Fed up with cross-border raids by Khmer Rouge, Vietnam invaded Cambodia on Dec. 25, 1978. By Jan. 7, 1979 shown here (above), Vietnamese troops had occupied Phnom Penh. The Vietnamese occupation of Cambodia lasted for 10 years.
(© 2009 Time Inc.)


Fearless Leader
Kyodo News / AP © 2009 Time Inc.


The Vietnamese overthrew Pol Pot too (above), driving the leader to the Thai border where he continued to head the Khmer Rouge in the jungles.
(© 2009 Time Inc.)


Purging the Western Curse
John Bryson / Time Life Pictures / Getty Images
© 2009 Time Inc.


The Khmer Rouge sought to rid Cambodia of all Western influences that distracted its people from their agrarian calling. Cars, abandoned and forbidden, were stacked up alongside the road (above).
(© 2009 Time Inc.)


A Bloody Landscape
An exhumed mass grave, pictured in 1981
David A. Harvey / National Geographic / Getty Images
© 2009 Time Inc.


The Resistance, Feb. 15, 1981
Khmer Rouge guerrillas in the jungle of western Cambodia
they attempted to halt advancing Vietnamese forces
Alex Bowie / Getty Images © 2009 Time Inc.


Running for Cover
Alain Nogues / Corbis Sygma © 2009 Time Inc.


Cambodian refugees, pictured in January 1985 (above), at a refugee camp, near the Thai-Cambodian Border. Some 60,000 people fled to the south as fighting increased between Khmer-Vietnamese troops and the FNLPK (Khmer People's National Liberation Front), one of the three groups making up the anti-communist resistance.
(© 2009 Time Inc.)


Out from Under the Iron Curtain
Jacques Langevin / Corbis Sygma
© 2009 Time Inc.


Without backing from the Soviet Union, Vietnam could no longer afford to keep its troops in a state of indefinite occupation in Cambodia. In September 1989, Vietnamese troops withdrew from Phnom Penh.
(© 2009 Time Inc.)


A Tearful Reunion, August 1989
separated during years of war and occupation
Michael Freeman / Corbis © 2009 Time Inc.


Return the Old Guard
Jacques Langevin / Corbis Sygma
© 2009 Time Inc.


The 1991 Paris Peace Accord that followed Vietnam's withdrawal mandated democratic elections and a ceasefire, but was not fully respected by Khmer Rouge guerrillas. U.N. transitional authority shared power with representatives of various factions, and Prince Sihanouk, shown here (above) at center making his way back to the Royal Palace in November 1991, was reinstated as Head of State.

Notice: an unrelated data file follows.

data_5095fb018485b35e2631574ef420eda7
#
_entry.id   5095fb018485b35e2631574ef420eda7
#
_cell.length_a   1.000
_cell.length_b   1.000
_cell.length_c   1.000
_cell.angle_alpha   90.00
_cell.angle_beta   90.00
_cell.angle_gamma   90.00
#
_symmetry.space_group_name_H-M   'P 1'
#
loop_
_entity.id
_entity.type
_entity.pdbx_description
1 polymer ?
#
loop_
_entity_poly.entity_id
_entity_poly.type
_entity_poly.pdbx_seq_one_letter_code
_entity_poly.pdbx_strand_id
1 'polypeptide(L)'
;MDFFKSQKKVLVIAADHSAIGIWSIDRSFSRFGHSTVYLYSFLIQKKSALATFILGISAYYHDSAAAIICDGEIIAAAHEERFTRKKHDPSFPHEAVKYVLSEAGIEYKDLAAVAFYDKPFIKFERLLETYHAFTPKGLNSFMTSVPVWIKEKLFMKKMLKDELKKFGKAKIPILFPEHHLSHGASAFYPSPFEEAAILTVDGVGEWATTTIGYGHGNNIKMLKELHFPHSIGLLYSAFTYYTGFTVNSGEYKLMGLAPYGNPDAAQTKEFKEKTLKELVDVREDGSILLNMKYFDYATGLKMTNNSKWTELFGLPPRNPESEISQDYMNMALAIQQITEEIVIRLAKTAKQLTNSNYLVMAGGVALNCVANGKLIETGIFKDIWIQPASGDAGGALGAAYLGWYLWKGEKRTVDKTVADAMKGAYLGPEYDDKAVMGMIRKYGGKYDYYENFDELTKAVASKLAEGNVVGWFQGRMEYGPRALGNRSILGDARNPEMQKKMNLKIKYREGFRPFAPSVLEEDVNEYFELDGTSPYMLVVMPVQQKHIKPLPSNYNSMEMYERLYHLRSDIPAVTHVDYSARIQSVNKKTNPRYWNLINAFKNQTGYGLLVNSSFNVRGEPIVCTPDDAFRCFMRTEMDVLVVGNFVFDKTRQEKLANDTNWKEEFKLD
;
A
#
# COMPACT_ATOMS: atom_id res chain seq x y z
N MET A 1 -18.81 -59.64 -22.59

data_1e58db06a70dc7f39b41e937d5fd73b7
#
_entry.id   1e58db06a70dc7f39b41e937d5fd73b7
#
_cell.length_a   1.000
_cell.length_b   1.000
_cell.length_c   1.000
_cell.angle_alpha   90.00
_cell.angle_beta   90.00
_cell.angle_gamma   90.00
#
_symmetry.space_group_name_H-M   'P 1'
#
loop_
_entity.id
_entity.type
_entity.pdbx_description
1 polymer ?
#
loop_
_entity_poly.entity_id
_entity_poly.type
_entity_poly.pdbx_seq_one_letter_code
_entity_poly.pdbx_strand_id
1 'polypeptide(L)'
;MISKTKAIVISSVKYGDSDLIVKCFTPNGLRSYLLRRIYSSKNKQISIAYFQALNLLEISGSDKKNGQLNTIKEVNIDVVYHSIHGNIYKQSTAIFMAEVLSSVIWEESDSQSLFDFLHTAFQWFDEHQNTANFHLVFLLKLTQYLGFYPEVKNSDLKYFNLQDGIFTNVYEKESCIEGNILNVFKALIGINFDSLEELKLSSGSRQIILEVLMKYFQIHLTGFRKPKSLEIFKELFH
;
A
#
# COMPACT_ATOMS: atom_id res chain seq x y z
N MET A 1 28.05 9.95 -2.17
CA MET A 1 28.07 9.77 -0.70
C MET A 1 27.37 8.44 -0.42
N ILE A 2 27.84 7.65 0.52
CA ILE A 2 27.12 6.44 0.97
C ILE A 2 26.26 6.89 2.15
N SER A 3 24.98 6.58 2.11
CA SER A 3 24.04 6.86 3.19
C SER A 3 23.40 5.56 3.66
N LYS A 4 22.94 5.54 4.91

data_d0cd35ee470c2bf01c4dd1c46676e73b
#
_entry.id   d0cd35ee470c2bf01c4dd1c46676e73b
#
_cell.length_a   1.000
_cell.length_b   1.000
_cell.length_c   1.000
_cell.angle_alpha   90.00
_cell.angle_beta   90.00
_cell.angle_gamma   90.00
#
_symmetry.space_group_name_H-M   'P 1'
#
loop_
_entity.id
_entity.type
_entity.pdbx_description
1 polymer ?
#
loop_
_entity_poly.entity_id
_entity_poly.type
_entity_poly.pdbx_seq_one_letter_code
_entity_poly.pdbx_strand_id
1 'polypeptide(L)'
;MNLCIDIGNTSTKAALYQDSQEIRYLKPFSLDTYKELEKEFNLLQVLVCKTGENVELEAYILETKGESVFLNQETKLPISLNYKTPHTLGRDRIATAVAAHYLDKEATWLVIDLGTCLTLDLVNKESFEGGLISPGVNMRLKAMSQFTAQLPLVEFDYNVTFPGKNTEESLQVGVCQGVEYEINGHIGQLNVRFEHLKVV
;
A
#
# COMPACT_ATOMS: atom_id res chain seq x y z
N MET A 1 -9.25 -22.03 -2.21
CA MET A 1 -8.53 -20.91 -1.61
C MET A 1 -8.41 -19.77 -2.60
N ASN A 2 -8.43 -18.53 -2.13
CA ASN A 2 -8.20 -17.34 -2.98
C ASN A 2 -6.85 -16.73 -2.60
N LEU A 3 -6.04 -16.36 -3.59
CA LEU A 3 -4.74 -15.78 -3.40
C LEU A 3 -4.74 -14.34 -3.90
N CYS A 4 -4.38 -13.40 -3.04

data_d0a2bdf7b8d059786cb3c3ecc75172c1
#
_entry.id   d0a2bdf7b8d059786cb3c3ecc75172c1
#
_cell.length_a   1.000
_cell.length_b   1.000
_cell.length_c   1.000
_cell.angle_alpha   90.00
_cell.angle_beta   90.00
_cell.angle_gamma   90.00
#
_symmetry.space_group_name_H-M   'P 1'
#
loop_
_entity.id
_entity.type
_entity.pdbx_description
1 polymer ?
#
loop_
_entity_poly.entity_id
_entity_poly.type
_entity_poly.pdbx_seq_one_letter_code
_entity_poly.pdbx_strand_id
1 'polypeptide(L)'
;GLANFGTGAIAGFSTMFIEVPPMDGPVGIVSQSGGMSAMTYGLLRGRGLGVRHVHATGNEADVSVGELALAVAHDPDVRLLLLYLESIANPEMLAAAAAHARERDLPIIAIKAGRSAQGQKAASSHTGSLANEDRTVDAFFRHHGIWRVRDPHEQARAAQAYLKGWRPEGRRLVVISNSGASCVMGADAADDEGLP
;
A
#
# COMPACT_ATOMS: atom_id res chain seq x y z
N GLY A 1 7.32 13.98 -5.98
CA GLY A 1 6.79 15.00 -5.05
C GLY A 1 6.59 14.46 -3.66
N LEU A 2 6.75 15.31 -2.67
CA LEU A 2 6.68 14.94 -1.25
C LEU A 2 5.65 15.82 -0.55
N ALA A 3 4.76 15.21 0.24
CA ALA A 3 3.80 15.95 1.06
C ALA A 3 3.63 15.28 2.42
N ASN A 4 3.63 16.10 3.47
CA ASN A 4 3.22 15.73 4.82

(© 2009 Time Inc.)


Forgiven
Romeo Cacad / AFP / Getty Images
© 2009 Time Inc.


U.N.-run elections in May 1993 resulted in a shaky coalition between Sihanouk's son, Prince Norodom Ranariddh, and Hun Sen, a former Khmer Rouge guerrilla pictured here (above) at a political rally before the elections. The country was once again named the Kingdom of Cambodia. Hun Sen remains Prime Minister today.
(© 2009 Time Inc.)


The Banality of Evil
Bleibtreu / Corbis Sygma
© 2009 Time Inc.


Pol Pot continued to lead the Khmer Rouge party from rural Cambodia until July 1997 when he was arrested. In a show trial, Pol Pot, known as Brother No. 1, was denounced by his own followers and sentenced to house arrest in his jungle home. The press gathered there (above) when he died less than a year later at age 73 on April 15, 1998, never having faced charges.
(© 2009 Time Inc.)


A New Chapter
Ou Neakiry / AP © 2009 Time Inc.


Finally agreeing to abandon their fight, the remaining Khmer Rouge soldiers fighters surrendered on Feb. 9, 1999, and donned new uniforms of the Royal Cambodian Armed Forces (above) during an integration ceremony in Anlong Veng near the Thai-Cambodian border.
(© 2009 Time Inc.)


Documenting the Aftermath
David Hogsholt / Getty Images
© 2009 Time Inc.


Contact sheets (above) showing pictures of what is believed to be former prisoners of the S-21 prison, also known as Tuol Sleng, where over 15,000 people lost their lives. Kaing Guek Eav, better known as Duch, was detained for his role as chief of the torture center in 1999.
(© 2009 Time Inc.)


The World Watches, and Waits, for Justice
John Vink / Magnum Photos
© 2009 Time Inc.


A long delayed U.N.-backed tribunal to bring the leaders of the genocide to justice began in 2009. On Feb. 17, Duch's trial began (above). He is the first of five defendants scheduled for trial.
(© 2009 Time Inc.)